Department or Program



“Las Trans,” a group of male-to-female transgender residents living in Arica, Chile, challenge the strict dual-sex, dual-gender system of Chile’s family-oriented society. Chile presents an especially interesting case when analyzing the social position of sexual minorities due to the country’s historically strong ties to the Catholic Church, and, on a political level, the experience of 17 years of dictatorship during a crucial period of time in world history. Drawing on ethnographic fieldwork conducted with las Trans, I consider how gender identity and gender expression affect to what extent an individual can achieve full personhood and full citizenship in this South American country. Because of las Trans’ gender identities, they are unable to take advantage of many opportunities that are, in theory, guaranteed as basic human rights. Specifically, they are unable to attain legitimate jobs and are instead forced to earn a living through sex work, putting them at a heightened risk of being assaulted and contracting STDs. Additionally, las Trans experience numerous barriers in effectively accessing government-sponsored institutions, like healthcare, which are allegedly free and accessible for all citizens. This thesis argues that such discriminatory and exclusionary practices, rooted in social discrimination and reinforced through government legislation and religious discourse, further marginalize those who fail to conform to culturally prescribed gender categories and norms.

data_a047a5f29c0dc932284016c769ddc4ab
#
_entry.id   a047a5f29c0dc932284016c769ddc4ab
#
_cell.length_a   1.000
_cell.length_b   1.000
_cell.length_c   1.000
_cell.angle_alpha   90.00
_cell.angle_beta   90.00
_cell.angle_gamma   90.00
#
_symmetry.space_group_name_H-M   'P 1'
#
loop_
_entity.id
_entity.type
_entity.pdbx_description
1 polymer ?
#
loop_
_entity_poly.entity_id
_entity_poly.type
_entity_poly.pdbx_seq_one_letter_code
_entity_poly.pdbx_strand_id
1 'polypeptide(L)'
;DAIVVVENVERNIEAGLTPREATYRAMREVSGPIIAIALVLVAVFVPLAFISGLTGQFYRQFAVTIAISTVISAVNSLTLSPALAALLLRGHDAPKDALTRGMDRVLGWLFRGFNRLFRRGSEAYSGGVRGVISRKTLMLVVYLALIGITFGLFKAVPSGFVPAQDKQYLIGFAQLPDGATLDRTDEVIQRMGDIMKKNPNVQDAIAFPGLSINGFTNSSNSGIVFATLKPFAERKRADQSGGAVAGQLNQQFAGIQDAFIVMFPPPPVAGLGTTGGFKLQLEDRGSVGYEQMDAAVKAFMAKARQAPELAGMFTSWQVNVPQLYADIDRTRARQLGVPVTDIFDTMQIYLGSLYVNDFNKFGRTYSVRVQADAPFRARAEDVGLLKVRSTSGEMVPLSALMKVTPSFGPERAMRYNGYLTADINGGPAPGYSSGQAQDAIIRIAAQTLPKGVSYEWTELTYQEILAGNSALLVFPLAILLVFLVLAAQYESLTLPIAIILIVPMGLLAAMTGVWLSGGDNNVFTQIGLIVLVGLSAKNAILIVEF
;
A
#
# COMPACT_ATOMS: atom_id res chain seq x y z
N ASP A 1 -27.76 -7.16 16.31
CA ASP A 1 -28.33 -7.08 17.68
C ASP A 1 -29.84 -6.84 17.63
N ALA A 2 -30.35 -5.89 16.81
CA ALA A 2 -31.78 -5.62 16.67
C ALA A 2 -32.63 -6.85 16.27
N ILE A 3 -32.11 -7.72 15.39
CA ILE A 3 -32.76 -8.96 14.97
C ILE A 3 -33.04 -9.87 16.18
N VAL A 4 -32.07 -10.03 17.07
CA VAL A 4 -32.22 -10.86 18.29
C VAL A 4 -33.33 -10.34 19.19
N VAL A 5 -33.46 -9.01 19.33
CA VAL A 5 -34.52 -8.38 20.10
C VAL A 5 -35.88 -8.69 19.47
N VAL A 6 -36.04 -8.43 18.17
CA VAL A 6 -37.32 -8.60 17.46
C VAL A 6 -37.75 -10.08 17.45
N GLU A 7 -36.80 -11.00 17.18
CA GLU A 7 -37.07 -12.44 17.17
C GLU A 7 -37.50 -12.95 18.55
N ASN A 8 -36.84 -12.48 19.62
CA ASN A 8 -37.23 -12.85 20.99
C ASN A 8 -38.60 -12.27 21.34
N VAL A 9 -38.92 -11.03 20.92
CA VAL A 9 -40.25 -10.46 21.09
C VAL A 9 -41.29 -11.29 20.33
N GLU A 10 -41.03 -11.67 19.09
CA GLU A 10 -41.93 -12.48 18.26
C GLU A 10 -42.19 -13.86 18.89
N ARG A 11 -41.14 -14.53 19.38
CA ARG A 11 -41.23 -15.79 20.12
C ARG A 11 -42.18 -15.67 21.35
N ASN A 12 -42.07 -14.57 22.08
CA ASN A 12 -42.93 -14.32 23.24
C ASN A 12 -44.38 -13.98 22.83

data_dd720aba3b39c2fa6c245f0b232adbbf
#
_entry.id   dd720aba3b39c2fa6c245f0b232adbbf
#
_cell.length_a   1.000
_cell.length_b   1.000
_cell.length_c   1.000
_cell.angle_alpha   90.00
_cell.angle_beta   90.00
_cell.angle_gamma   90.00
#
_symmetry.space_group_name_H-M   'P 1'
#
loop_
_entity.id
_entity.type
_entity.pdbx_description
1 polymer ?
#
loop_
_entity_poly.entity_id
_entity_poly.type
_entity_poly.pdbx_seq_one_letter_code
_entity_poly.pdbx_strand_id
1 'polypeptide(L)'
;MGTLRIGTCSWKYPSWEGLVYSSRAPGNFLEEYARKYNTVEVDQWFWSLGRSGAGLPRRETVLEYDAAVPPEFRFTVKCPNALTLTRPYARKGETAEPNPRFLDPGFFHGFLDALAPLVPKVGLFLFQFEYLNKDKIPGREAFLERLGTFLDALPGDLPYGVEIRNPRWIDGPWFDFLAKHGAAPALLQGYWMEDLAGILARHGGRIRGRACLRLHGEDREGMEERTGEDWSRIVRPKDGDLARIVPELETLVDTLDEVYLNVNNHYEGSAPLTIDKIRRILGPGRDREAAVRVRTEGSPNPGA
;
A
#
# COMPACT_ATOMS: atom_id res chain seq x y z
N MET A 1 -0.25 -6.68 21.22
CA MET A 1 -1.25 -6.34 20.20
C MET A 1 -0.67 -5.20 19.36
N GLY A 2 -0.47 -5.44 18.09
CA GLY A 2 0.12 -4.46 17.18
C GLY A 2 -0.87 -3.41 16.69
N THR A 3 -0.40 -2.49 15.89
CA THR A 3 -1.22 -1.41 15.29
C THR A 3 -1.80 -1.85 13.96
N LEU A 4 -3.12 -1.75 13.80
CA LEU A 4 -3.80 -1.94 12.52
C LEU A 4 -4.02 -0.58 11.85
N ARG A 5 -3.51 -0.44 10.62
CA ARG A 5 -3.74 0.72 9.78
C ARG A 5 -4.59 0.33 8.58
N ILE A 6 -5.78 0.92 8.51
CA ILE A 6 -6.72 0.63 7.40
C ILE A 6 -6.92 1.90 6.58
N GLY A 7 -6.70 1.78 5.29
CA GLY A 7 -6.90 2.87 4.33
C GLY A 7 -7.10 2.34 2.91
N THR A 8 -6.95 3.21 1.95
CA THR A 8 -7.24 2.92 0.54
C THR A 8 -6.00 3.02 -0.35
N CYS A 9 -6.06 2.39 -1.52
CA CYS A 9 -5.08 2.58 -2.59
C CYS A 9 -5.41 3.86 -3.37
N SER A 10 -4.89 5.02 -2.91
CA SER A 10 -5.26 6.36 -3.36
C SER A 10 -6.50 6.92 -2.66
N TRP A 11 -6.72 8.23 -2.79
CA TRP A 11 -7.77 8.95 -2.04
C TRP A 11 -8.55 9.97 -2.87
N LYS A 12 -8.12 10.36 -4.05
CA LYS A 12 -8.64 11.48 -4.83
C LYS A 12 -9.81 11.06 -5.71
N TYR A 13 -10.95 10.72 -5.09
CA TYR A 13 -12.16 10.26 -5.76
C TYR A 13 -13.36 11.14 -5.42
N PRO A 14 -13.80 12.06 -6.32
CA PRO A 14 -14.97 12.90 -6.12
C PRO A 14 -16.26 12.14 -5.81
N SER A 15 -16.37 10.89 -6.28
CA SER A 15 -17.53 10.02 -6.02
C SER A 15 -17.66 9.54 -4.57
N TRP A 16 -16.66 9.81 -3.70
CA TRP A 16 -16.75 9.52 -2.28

Level of Access

Restricted: Campus/Bates Community Only Access

Date of Graduation

Spring 5-2012

Degree Name

Bachelor of Arts

Number of Pages


Components of Thesis

1 pdf file


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